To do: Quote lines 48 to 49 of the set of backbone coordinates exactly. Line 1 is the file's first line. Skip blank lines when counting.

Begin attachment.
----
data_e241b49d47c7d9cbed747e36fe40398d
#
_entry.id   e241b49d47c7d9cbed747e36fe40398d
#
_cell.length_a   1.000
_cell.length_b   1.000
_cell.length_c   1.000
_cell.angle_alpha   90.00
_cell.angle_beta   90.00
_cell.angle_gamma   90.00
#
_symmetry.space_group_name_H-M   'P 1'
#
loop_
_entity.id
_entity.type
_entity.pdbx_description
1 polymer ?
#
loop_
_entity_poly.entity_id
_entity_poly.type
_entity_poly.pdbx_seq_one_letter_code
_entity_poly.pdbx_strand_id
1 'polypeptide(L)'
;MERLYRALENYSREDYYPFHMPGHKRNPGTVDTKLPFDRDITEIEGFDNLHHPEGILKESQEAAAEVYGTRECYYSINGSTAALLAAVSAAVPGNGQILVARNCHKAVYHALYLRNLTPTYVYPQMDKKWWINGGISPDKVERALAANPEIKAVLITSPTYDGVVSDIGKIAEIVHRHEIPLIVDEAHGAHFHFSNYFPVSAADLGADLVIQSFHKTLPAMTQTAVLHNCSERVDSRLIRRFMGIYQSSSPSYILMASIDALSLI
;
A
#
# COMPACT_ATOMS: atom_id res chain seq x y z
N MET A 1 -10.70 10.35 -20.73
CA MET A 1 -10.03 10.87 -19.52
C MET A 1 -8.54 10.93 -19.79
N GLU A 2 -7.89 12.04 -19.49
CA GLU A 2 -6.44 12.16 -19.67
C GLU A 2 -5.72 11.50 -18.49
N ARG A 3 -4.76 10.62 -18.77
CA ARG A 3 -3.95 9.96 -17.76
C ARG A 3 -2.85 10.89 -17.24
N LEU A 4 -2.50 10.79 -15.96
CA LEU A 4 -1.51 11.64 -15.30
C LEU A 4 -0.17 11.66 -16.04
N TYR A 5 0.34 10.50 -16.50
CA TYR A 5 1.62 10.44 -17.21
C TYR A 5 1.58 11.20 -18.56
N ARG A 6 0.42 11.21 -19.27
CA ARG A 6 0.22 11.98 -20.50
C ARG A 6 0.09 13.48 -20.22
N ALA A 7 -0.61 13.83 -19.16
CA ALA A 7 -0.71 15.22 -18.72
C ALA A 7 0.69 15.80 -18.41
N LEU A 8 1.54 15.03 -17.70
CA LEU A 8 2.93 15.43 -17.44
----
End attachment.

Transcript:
C ARG A 6 0.09 13.48 -20.22
N ALA A 7 -0.61 13.83 -19.16